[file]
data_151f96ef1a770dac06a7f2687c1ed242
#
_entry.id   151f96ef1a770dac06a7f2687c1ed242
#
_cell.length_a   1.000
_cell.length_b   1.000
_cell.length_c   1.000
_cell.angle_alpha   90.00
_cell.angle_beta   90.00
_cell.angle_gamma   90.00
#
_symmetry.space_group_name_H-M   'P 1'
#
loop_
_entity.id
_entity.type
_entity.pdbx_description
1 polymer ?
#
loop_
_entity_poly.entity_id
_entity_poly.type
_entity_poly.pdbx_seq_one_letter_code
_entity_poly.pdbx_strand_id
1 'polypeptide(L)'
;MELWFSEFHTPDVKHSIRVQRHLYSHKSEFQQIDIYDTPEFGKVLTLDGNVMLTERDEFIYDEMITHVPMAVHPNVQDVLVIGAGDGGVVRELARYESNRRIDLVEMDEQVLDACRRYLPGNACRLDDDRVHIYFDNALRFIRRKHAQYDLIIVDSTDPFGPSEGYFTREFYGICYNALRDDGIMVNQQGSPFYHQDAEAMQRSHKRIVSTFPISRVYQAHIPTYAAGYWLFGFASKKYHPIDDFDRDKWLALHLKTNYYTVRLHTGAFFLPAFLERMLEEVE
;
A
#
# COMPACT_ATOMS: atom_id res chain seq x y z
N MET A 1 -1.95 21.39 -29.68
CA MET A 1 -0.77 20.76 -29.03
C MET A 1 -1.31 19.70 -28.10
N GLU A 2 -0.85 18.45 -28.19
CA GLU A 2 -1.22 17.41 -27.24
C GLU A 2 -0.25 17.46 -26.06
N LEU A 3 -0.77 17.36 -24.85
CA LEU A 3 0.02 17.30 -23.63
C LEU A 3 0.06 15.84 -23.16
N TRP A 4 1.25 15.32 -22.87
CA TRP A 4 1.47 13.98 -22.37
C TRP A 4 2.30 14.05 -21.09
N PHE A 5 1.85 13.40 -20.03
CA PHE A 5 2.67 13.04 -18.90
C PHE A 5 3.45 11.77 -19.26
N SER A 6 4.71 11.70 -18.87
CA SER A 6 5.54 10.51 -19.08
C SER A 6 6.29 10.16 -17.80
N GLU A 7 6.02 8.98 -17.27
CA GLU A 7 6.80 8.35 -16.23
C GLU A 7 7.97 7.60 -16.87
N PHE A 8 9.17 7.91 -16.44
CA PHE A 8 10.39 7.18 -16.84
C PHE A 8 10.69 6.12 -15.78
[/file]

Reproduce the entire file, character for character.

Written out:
data_151f96ef1a770dac06a7f2687c1ed242
#
_entry.id   151f96ef1a770dac06a7f2687c1ed242
#
_cell.length_a   1.000
_cell.length_b   1.000
_cell.length_c   1.000
_cell.angle_alpha   90.00
_cell.angle_beta   90.00
_cell.angle_gamma   90.00
#
_symmetry.space_group_name_H-M   'P 1'
#
loop_
_entity.id
_entity.type
_entity.pdbx_description
1 polymer ?
#
loop_
_entity_poly.entity_id
_entity_poly.type
_entity_poly.pdbx_seq_one_letter_code
_entity_poly.pdbx_strand_id
1 'polypeptide(L)'
;MELWFSEFHTPDVKHSIRVQRHLYSHKSEFQQIDIYDTPEFGKVLTLDGNVMLTERDEFIYDEMITHVPMAVHPNVQDVLVIGAGDGGVVRELARYESNRRIDLVEMDEQVLDACRRYLPGNACRLDDDRVHIYFDNALRFIRRKHAQYDLIIVDSTDPFGPSEGYFTREFYGICYNALRDDGIMVNQQGSPFYHQDAEAMQRSHKRIVSTFPISRVYQAHIPTYAAGYWLFGFASKKYHPIDDFDRDKWLALHLKTNYYTVRLHTGAFFLPAFLERMLEEVE
;
A
#
# COMPACT_ATOMS: atom_id res chain seq x y z
N MET A 1 -1.95 21.39 -29.68
CA MET A 1 -0.77 20.76 -29.03
C MET A 1 -1.31 19.70 -28.10
N GLU A 2 -0.85 18.45 -28.19
CA GLU A 2 -1.22 17.41 -27.24
C GLU A 2 -0.25 17.46 -26.06
N LEU A 3 -0.77 17.36 -24.85
CA LEU A 3 0.02 17.30 -23.63
C LEU A 3 0.06 15.84 -23.16
N TRP A 4 1.25 15.32 -22.87
CA TRP A 4 1.47 13.98 -22.37
C TRP A 4 2.30 14.05 -21.09
N PHE A 5 1.85 13.40 -20.03
CA PHE A 5 2.67 13.04 -18.90
C PHE A 5 3.45 11.77 -19.26
N SER A 6 4.71 11.70 -18.87
CA SER A 6 5.54 10.51 -19.08
C SER A 6 6.29 10.16 -17.80
N GLU A 7 6.02 8.98 -17.27
CA GLU A 7 6.80 8.35 -16.23
C GLU A 7 7.97 7.60 -16.87
N PHE A 8 9.17 7.91 -16.44
CA PHE A 8 10.39 7.18 -16.84
C PHE A 8 10.69 6.12 -15.78